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Rahman: I could not say no to Ghai
Arthur J Pais in New York | January 18, 2005 17:39 IST
Working with Subhash Ghai is always challenging, says Alla Rakha Rahman with a chuckle but could things be more assured?" he wonders.
Rahman has two songs, the theme score and several musical interludes in the new Ghai film, Kisna, leaving half a dozen numbers, including the title song, to composer Ismail Darbar (Devdas).
"From the time I began working with Ghai five years ago, there have always been surprises and changes," Rahman says, explaining he was not really expected to compose for Kisna. "Many years ago we began working on a film called Shikast. But he shelved it and we began afresh with Taal," Rahman continues. "Then I was to work on Yaadein but I could not find time for it because I was busy with Bombay Dreams (the stage musical)."
There were a few stories following the release of Taal, suggesting a clash between Ghai and Rahman, and that they would never work together.
Once Bombay Dreams opened in London, Rahman and Ghai began working on a film called Motherland. "I had composed five numbers for that film after many musical sittings with Ghai," Rahman reveals, "but that got shelved too."
Just as Rahman was getting busy with a new London musical, The Lord Of The Rings, and revising the music of the Broadway-bound Bombay Dreams, Ghai announced a project called Kisna. And, he wanted Rahman to compose the music for it.
"I had no time for the new project," Rahman says. "I don't like to do things halfway or half-heartedly. I needed to have long discussions with Ghai before I could compose the music. I want to sit with my directors before composing a tune and discuss the scene with them in depth."
When Ghai saw the time crunch Rahman was facing, he asked Rahman to compose the theme music at least.
"When he heard the theme music, he said he loved it and wanted me to have a vocal recorded," Rahman laughs. "I could not say no."
Since Rahman already had the tune, it took him to less than three hours to record the song in the voices of Udit Narayan and Madhusree. "I enjoy composing songs that are soft," Rahman says. "And this is one of those songs I love for that reason. Often producers put pressure on me to compose fast music whether the situation in the film demands or not. But with Ghai and a few other directors like him, I can compose the music I love."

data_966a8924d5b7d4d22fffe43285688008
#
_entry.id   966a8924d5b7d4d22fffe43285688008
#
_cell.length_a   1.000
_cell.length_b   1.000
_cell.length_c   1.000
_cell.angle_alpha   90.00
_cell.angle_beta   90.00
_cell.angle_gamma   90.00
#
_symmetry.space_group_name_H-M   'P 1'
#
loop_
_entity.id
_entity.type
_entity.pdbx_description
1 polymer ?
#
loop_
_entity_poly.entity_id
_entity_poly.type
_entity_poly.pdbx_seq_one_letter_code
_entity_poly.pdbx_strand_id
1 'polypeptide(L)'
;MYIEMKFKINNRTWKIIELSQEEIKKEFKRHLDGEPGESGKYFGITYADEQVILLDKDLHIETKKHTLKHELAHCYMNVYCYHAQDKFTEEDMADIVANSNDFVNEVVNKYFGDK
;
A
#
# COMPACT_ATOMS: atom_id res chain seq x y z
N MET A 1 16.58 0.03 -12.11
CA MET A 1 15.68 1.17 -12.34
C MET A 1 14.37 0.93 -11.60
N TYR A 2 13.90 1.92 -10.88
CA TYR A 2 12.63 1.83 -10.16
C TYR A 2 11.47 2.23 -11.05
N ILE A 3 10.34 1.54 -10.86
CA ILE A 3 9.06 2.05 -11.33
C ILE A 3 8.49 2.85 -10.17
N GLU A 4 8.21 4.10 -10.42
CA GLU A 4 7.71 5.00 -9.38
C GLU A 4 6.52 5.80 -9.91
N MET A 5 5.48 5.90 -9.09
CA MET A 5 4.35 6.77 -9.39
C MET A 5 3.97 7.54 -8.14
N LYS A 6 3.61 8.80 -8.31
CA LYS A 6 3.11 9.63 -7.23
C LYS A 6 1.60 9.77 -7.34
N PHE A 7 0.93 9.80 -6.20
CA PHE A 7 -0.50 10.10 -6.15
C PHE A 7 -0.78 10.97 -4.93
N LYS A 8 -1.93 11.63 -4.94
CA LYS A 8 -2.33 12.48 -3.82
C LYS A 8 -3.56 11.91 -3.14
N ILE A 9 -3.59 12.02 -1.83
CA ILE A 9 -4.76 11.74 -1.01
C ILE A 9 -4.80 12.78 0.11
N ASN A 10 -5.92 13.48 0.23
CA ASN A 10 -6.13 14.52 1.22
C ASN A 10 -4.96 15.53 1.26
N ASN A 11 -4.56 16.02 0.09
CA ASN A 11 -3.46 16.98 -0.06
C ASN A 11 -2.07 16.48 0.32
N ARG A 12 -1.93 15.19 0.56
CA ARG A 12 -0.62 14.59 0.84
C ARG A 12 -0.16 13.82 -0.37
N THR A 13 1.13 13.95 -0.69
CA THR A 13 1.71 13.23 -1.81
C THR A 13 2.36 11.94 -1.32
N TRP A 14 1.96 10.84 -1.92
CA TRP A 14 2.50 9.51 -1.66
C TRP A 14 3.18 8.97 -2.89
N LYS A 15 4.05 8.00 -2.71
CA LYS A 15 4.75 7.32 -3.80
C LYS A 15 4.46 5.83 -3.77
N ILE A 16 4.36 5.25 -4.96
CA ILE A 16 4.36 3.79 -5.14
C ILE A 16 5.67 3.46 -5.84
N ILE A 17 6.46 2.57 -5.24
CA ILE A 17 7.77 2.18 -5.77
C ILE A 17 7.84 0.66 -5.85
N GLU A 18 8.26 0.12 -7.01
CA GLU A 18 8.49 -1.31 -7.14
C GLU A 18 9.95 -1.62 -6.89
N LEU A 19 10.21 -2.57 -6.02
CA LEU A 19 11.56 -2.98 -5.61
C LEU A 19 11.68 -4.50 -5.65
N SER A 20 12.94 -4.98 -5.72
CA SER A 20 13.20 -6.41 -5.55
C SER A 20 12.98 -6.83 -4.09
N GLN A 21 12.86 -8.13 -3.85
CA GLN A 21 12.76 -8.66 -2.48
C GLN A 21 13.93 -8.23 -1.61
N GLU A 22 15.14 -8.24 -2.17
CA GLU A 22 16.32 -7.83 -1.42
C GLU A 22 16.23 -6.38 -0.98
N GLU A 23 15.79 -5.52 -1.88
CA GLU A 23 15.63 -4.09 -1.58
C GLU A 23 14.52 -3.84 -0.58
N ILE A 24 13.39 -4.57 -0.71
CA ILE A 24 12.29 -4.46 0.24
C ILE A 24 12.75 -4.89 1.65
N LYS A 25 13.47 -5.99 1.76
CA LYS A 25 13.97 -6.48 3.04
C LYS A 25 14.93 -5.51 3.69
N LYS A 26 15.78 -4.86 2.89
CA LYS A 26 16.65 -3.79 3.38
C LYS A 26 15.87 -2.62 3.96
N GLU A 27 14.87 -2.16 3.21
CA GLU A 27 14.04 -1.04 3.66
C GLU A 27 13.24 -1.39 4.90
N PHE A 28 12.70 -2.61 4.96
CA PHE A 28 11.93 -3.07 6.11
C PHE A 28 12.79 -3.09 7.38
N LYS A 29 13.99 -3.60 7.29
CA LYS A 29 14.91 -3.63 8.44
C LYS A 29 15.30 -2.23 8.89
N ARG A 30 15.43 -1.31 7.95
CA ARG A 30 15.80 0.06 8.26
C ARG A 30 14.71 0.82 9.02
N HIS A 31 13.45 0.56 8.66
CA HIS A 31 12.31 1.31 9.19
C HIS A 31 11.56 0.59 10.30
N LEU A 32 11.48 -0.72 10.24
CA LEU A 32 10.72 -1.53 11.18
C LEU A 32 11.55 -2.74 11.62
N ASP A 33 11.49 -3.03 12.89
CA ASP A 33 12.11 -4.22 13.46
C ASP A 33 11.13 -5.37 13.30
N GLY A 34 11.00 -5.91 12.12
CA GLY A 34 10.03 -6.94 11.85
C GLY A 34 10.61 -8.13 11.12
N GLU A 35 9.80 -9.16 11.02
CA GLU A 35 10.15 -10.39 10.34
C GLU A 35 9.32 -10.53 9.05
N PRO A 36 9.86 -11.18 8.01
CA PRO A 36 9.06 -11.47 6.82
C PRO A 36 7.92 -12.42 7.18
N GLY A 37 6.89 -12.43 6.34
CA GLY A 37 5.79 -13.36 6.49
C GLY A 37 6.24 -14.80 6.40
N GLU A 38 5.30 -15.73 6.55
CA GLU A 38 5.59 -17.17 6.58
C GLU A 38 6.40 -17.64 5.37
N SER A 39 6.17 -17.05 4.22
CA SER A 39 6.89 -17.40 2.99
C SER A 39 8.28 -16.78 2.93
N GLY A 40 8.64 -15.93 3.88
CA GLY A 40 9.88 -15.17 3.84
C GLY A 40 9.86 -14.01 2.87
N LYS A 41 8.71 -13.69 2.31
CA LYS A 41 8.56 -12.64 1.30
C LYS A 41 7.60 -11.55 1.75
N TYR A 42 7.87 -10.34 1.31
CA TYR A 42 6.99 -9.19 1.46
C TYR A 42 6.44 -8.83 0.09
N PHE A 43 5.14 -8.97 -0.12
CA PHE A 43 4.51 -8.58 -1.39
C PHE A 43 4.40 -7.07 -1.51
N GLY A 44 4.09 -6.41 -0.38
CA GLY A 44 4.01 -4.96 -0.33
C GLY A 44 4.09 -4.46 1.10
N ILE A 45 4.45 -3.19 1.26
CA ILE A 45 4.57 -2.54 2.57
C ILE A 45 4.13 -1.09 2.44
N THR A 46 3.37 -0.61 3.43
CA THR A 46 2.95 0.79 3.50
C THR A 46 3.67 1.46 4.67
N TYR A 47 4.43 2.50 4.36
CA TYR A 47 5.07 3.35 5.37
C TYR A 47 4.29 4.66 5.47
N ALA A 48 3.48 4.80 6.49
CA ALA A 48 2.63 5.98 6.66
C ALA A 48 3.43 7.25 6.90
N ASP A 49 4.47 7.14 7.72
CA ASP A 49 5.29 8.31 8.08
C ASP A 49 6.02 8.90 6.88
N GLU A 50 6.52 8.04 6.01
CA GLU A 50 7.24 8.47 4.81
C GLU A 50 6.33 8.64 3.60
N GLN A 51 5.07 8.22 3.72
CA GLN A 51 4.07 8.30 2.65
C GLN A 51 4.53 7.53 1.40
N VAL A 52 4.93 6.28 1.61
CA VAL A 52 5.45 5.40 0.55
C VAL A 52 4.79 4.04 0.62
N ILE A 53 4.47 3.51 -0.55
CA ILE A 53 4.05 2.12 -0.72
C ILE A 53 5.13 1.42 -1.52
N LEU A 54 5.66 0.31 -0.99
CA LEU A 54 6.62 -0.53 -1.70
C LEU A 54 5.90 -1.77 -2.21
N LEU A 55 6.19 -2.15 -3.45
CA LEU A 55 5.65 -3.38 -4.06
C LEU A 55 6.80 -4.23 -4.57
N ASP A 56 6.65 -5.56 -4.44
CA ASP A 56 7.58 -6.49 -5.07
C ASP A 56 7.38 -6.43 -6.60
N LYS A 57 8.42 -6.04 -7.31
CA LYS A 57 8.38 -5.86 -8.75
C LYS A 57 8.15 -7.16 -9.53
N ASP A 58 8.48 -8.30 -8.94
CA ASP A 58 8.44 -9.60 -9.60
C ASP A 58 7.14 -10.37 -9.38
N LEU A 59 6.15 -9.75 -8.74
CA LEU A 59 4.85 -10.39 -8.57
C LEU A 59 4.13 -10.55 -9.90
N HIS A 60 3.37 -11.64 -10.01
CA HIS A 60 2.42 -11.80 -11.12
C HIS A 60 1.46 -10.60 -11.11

Soon, Ghai was asking Rahman to compose melodies for the background score, and then he requested an English song.
"I am glad I somehow made time to compose the songs, especially the Pal number," Rahman says, adding that it has caught on fast, vindicating his faith in Madhusree.
"I am glad she is getting due recognition," he continues. "There are times things take their own time to click. There are many singers who got their break with me but for some reasons, the songs did not become popular and they had to wait for another break," he adds. "This has been the case with Madhusree, too."
Rahman recalled how Sukhwindra Singh sang his first song for him in a Tamil film. "People do not know it was a Tamil song that started Sukhwindra's career," he says. "Chaiyya Chaiyya was the next song we recorded."
Similarly, Sadhana Sargam has been singing for him in many films like Earth. "But she did not have a big hit till Saathiya became a hit," Rahman says. "She had a number of hits in Tamil films but in Hindi films, she had to wait for a long time."
She sang a haunting lullaby, Aahista, Aahista with Udit Narayan in Swades but the song was deleted from the film. Rahman concedes it wasn't easy for him to part with the number. "But then, the reality was different," he says. "The film was already long and the song was slowing down the film. We did not want people to walk out during the song. It would have been worse than cutting the song out. But the song will be there in video cassettes."
Like many of the new singers he had worked with, Madhusree came to him through his friend Brij Bhushan in Mumbai. "He sends me the tapes of promising singers from time to time," Rahman reveals, adding that he came to know singers like Mahalakshmi through Brij Bhushan. "And among those tapes, there was this mellow voice, and the singer was Sujata Bhattacharya," he adds. "I used her voice in Tehzeeb , but the music went largely unnoticed." She sang three numbers including Mujhpe Toofan Uthaye for the film.
Then the singer wanted to change her professional name. "I thought it was a good decision too," Rahman laughs again. "There are many Sujata's around…So I suggested her new name."
Madhusree also sang a lilting number Pal Pal Hai Bhari in Swades. "But quite a bit of my music in that film has not been appreciated," Rahman sighs. "With the more discriminating audiences the songs have clicked but with the listeners at large only a couple of songs such as Yunhi Chala Chal and Yeh Tara Woh Tara have become popular. So I am very happy with the success of the Kisna song that Madhusree has sung."
The number My Wish Comes True in Kisna is sung by another relatively new singer, Sunitha Sarathy. Rahman thinks she too has a bright future. "She had sung a few film songs," he says. "But she got more involved doing the jingles. When she showed interest in singing film songs, I decided to sign her on."
Contrary to some reports, Rahman says Ismail Darbar and he did not collaborate on the music in Kisna.
"We worked independently," he chuckles. "If for nothing else, for want of time, we had to work separately. But as part of the background score, I had to use snatches of the title song that he had composed."
He is quick to admire Darbar's score, saying that he is pleased to share the credits on the film with the Mumbai composer. "He has composed very many good songs," Rahman continues. "But here, his music is the strongest of his career. Here is the music any composer has to feel proud of."